In a speech announcing the service, Governor Brainard noted that FedNow will be accessible to all banks and “will permit banks of every size in every community across the country to provide real-time payments to their customers.” Brainard noted that the Board is “uniquely placed to deliver this outcome” given its “long-standing service connections with more than 10,000 banks across the country.”
As previously covered by InfoBytes, the Board issued a request for comments in October 2018 regarding potential actions the Board could take to facilitate real-time interbank settlement of faster payments. The Board reports that it received over 350 comments and over 90 percent supported the Board operating its own, round-the-clock payment service alongside services provided by the private sector.
On April 1, the Federal Reserve Board published a revised policy statement on payment system risk (PSR policy) in connection with procedures used to determine the “net debit cap and maximum daylight overdraft capacity” of U.S. branches and agencies of foreign banking organizations (FBO). Among other things, the amended PSR policy (i) removes references to the Strength of Support Assessment ranking, citing the ranking is an “inefficient use” of supervisory resources; (ii) removes references to a FBO’s financial holding company status, since that status has limited ability to measure the health of a FBO; and (iii) adopts alternative methods for determining a FBO’s “eligibility for a positive net debit cap, the size of its net debit cap, and its eligibility to request a streamlined procedure to obtain maximum daylight overdraft capacity.” The Board adopted the changes substantially as proposed, following a notice and request for comment period at the end of 2017. The revisions are effective April 1, 2020.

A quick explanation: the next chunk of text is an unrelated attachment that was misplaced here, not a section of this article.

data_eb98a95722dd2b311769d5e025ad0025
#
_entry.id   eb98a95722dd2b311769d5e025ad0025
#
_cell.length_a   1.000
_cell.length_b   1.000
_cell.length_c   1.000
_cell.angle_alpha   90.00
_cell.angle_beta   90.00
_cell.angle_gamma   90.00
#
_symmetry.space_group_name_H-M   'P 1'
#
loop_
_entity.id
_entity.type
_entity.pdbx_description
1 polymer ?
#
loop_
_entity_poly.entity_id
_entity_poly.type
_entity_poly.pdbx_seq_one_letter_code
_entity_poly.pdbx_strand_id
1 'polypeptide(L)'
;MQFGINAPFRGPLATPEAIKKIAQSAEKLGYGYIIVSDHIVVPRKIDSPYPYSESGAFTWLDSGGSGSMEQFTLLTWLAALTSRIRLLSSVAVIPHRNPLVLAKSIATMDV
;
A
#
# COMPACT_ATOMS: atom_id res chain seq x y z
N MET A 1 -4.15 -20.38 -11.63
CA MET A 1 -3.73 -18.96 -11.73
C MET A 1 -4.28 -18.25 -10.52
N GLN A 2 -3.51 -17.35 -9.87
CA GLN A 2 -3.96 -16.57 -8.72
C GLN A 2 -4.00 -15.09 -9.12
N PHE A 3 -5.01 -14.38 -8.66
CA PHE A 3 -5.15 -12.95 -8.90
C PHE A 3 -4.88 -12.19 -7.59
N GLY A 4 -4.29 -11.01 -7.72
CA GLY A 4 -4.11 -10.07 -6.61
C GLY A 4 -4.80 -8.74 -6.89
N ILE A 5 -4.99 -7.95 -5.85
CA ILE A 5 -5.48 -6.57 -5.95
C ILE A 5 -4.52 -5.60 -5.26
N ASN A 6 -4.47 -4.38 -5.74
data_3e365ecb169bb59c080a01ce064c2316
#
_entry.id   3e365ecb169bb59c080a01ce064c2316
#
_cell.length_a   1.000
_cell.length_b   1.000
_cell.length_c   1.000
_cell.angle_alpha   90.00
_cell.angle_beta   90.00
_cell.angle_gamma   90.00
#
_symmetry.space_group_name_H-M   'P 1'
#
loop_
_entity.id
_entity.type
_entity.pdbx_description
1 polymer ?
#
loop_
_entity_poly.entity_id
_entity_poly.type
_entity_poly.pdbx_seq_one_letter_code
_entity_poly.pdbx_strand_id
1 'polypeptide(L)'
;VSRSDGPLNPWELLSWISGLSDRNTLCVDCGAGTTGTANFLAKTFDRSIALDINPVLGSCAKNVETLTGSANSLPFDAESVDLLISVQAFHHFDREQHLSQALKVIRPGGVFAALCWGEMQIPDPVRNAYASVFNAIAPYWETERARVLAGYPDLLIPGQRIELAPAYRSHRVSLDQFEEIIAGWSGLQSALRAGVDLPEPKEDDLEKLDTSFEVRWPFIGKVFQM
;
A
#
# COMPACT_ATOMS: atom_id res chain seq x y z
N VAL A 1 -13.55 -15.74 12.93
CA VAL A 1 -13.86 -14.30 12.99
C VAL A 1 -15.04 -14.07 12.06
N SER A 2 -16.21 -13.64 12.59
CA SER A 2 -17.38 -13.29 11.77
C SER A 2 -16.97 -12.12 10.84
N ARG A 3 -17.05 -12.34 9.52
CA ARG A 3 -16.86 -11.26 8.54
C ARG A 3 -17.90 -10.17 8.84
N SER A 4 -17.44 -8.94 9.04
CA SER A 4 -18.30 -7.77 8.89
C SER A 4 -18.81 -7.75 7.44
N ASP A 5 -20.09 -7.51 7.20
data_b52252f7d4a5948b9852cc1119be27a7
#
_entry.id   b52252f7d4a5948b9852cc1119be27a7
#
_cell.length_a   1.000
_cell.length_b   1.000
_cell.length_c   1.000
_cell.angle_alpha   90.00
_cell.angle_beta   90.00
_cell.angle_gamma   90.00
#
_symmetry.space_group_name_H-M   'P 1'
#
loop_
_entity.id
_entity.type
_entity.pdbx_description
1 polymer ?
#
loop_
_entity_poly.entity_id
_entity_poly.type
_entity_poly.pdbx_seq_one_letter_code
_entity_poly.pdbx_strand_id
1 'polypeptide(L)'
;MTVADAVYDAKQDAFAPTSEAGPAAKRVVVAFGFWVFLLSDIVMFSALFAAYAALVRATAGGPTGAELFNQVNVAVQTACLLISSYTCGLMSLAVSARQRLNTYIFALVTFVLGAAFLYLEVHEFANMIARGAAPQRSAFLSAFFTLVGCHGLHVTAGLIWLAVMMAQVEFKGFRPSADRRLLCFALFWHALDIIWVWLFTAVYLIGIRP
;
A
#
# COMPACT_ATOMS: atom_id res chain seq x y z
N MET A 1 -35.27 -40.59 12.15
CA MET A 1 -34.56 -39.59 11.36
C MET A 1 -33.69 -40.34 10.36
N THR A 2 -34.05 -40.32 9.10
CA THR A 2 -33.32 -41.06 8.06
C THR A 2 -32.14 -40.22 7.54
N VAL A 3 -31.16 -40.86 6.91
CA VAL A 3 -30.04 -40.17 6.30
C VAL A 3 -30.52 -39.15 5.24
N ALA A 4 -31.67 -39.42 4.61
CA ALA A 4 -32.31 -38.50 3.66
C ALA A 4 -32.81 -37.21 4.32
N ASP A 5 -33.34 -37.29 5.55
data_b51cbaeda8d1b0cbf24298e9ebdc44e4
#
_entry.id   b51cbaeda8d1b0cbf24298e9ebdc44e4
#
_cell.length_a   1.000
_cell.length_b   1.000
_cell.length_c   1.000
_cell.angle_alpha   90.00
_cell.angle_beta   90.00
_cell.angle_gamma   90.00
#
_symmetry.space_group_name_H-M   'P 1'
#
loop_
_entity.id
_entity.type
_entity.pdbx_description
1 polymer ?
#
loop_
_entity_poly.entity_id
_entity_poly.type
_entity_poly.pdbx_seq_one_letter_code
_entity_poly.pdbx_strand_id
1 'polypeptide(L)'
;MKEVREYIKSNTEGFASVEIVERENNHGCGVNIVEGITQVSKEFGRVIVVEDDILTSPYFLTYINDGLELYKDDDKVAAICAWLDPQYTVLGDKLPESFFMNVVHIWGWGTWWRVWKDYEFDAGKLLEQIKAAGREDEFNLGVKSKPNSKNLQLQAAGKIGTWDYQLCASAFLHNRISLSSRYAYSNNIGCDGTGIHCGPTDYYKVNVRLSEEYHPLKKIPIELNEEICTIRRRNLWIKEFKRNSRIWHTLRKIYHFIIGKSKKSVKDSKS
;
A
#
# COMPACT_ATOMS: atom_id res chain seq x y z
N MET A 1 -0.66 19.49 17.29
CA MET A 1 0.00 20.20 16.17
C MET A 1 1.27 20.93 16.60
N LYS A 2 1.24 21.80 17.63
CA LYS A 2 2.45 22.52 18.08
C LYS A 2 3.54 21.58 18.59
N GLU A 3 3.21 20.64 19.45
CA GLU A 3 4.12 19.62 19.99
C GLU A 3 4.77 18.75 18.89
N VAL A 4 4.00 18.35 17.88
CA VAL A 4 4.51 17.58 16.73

On March 21, the Federal Reserve Board announced the release of its biennial report on debit card transactions in 2017. The report is the fifth in a series published every two years pursuant to Section 920 of the Electronic Fund Transfer Act (EFTA). As in prior years, the 2017 report reflected that issuers’ costs of authorizing, clearing, and settling debit card transactions (excluding issuer fraud losses) varied significantly across respondents. Among other things, data compiled in the report estimates that (i) in 2017, payment card networks processed 68.5 billion debit and prepaid card transactions valued at $2.62 trillion in the U.S.; (ii) debit and prepaid card fraud losses to all parties increased to 11.2 basis points in 2017 from 10.3 basis points in 2015; and (iii) the median covered issuer had average fraud prevention and data security costs of 1.5 cents per transaction, down from 1.7 in 2015.